JFK Airport, New York

Monday, the State Department announced that the United States and the European Union have begun “negotiations on an agreement to protect personal information exchanged in the context of fighting crime and terrorism.” This is very welcome news. As Heritage analyst Sally McNamara wrote earlier this month:

The EU–U.S. counterterrorism relationship has been marked as much by confrontation as it has by cooperation. Brussels has long opposed key U.S. counter-terror programs such as renditions, and under new powers granted by the Lisbon Treaty, the European Parliament has challenged two vital data-transfer deals—the SWIFT data-sharing agreement and the EU–U.S. Passenger Name Records (PNR) Agreement.

The U.S. Air Transportation Safety Act of 2002 requires that the PNR data of travelers to the U.S. be provided to American authorities before arrival of planes in the U.S. In May 2004, the EU and the U.S. agreed to allow airlines operating U.S.-bound flights to provide the U.S. authorities with travelers’ data contained in their reservation systems before the flight’s departure. Being able to analyze the personal and financial data of passengers prior to departure, in conjunction with U.S. and international intelligence databases, allows analysts a further opportunity to spot any red flags and ultimately screen out potential terrorists. However, the European Parliament argued that this agreement violated EU citizens’ privacy rights, and in July 2005 it formally lodged a case with the European Court of Justice. Parliament’s objections revolved around the amount of PNR data transferred to U.S. authorities, the length of time such data could be kept, the degree of redress available to European citizens in cases of data misuse, and the potential for profiling by U.S. authorities.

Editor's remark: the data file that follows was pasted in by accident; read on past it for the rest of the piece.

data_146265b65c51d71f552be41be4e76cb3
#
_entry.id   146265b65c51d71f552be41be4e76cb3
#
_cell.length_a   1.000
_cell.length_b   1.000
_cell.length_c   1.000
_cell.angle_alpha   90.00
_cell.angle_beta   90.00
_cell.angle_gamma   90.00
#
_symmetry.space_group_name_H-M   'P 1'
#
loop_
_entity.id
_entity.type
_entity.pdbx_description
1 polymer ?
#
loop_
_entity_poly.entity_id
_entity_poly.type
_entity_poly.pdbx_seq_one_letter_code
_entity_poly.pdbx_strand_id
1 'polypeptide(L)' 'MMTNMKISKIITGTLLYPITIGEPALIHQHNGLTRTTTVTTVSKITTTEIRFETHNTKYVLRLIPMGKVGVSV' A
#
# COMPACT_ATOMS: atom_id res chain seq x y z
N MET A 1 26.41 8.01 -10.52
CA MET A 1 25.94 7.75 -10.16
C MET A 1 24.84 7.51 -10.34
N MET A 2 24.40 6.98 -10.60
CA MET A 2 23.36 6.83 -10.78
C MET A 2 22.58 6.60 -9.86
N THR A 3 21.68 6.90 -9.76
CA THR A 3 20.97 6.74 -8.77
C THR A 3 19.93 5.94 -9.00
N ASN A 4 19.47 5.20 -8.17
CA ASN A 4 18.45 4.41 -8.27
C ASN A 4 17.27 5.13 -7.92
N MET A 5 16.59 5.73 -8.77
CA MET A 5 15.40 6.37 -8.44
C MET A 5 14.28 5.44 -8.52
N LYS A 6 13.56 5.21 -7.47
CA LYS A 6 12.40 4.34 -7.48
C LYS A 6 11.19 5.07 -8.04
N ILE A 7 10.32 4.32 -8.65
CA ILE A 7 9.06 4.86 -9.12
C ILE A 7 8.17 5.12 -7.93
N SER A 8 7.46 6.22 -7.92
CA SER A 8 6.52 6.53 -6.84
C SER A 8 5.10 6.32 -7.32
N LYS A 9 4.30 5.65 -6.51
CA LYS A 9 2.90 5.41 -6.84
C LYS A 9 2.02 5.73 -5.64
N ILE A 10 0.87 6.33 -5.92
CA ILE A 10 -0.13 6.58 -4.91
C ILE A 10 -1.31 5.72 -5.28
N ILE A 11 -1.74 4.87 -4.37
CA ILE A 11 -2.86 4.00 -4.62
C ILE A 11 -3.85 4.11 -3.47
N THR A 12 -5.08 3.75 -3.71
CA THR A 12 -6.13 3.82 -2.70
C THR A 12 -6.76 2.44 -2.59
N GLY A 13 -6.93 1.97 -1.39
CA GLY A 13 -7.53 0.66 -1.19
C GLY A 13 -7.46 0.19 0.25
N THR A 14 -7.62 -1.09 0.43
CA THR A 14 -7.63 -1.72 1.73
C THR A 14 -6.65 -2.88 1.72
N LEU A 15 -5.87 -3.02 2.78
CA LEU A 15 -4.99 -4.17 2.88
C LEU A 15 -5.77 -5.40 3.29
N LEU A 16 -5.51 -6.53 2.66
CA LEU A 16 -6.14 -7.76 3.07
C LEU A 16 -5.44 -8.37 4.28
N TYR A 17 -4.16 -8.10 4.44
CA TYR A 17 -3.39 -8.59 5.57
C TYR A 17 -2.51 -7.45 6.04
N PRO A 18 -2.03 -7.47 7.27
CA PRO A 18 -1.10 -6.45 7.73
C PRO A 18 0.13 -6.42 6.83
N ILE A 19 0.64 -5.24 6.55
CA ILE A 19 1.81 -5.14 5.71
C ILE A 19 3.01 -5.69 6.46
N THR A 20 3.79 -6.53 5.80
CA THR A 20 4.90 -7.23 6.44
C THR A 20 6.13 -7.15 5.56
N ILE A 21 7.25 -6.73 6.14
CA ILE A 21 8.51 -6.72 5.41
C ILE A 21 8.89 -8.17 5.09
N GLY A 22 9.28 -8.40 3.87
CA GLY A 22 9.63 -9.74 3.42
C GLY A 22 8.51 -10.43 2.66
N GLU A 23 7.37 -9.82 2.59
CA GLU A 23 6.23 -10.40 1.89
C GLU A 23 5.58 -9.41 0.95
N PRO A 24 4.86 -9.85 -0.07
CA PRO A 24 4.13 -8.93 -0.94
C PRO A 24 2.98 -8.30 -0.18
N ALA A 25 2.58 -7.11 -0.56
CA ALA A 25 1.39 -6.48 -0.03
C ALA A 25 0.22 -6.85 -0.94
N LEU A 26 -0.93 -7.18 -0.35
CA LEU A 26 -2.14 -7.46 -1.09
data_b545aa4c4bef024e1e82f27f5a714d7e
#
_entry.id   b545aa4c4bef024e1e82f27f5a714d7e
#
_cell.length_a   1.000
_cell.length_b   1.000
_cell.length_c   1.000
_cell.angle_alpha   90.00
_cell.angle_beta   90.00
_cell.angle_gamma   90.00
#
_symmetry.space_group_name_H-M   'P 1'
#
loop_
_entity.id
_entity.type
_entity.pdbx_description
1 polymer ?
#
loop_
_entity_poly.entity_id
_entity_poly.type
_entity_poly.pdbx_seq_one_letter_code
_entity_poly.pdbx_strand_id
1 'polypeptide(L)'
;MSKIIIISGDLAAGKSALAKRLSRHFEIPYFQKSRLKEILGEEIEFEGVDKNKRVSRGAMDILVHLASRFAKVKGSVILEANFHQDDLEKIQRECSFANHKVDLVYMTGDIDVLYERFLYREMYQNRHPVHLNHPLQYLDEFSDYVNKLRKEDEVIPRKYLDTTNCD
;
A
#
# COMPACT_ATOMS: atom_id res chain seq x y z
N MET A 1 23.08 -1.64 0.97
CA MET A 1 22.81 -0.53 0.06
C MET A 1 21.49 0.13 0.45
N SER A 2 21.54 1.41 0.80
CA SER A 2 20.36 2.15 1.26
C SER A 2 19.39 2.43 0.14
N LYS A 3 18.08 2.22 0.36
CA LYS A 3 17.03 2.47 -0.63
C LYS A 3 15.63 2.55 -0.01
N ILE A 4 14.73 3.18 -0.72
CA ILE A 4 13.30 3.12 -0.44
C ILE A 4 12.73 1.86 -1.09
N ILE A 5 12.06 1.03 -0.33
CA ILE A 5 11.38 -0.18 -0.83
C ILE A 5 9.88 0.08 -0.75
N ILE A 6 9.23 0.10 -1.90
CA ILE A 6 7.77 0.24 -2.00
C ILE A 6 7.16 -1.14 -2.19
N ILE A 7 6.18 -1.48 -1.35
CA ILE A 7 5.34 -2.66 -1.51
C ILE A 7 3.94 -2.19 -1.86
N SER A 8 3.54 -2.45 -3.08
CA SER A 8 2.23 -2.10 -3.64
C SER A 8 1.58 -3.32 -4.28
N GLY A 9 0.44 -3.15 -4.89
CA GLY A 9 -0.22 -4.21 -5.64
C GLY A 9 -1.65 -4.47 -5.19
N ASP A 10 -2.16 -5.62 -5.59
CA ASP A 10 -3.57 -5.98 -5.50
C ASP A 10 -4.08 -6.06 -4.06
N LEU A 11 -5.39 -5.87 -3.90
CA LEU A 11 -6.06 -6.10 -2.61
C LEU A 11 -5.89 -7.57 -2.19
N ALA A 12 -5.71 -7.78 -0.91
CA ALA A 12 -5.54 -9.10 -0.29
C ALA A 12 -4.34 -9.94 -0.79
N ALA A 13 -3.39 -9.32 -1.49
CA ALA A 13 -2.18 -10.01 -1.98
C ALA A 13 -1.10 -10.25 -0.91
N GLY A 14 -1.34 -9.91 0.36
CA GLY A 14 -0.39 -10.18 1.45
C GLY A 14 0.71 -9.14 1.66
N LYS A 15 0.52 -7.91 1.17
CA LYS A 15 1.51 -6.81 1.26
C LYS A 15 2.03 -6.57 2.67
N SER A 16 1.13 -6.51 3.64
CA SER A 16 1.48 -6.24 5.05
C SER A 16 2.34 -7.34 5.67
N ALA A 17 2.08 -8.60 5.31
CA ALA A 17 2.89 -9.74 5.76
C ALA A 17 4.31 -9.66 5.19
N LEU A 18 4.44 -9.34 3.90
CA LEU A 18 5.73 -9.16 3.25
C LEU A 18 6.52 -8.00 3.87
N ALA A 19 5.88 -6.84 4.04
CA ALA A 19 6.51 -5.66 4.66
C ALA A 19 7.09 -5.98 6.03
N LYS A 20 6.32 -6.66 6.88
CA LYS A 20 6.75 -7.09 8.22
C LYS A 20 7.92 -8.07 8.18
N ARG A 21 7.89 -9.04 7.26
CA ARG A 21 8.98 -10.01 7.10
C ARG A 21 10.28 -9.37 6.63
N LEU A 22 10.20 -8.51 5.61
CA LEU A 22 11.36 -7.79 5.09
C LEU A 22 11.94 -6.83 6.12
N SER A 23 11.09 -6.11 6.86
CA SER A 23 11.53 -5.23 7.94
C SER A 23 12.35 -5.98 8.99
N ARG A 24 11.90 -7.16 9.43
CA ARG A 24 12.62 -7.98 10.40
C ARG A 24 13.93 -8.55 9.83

Although not perfect, the PNR agreement has a number of demonstrable successes to its credit, as Heyman and a number of other U.S. officials have testified, including former U.S. Secretary of Homeland Security Michael Chertoff. Baroness Ashton of Upholland, the former Parliamentary Under-Secretary of State at the Department for Constitutional Affairs and now EU foreign minister, also proclaimed the benefits of PNR-profiling in disrupting human-trafficking rings when testifying before the House of Lords European Committee in March 2007. Furthermore, providing PNR data pre-travel is mandated under U.S. law, and to restrict this transfer contravenes what Congress has stated is necessary to protect American security.

McNamara also recommends: “EU leaders should consent to an umbrella agreement accepting U.S. data privacy standards as adequate. An umbrella agreement will pave a quicker and more efficient path for future information-sharing programs.”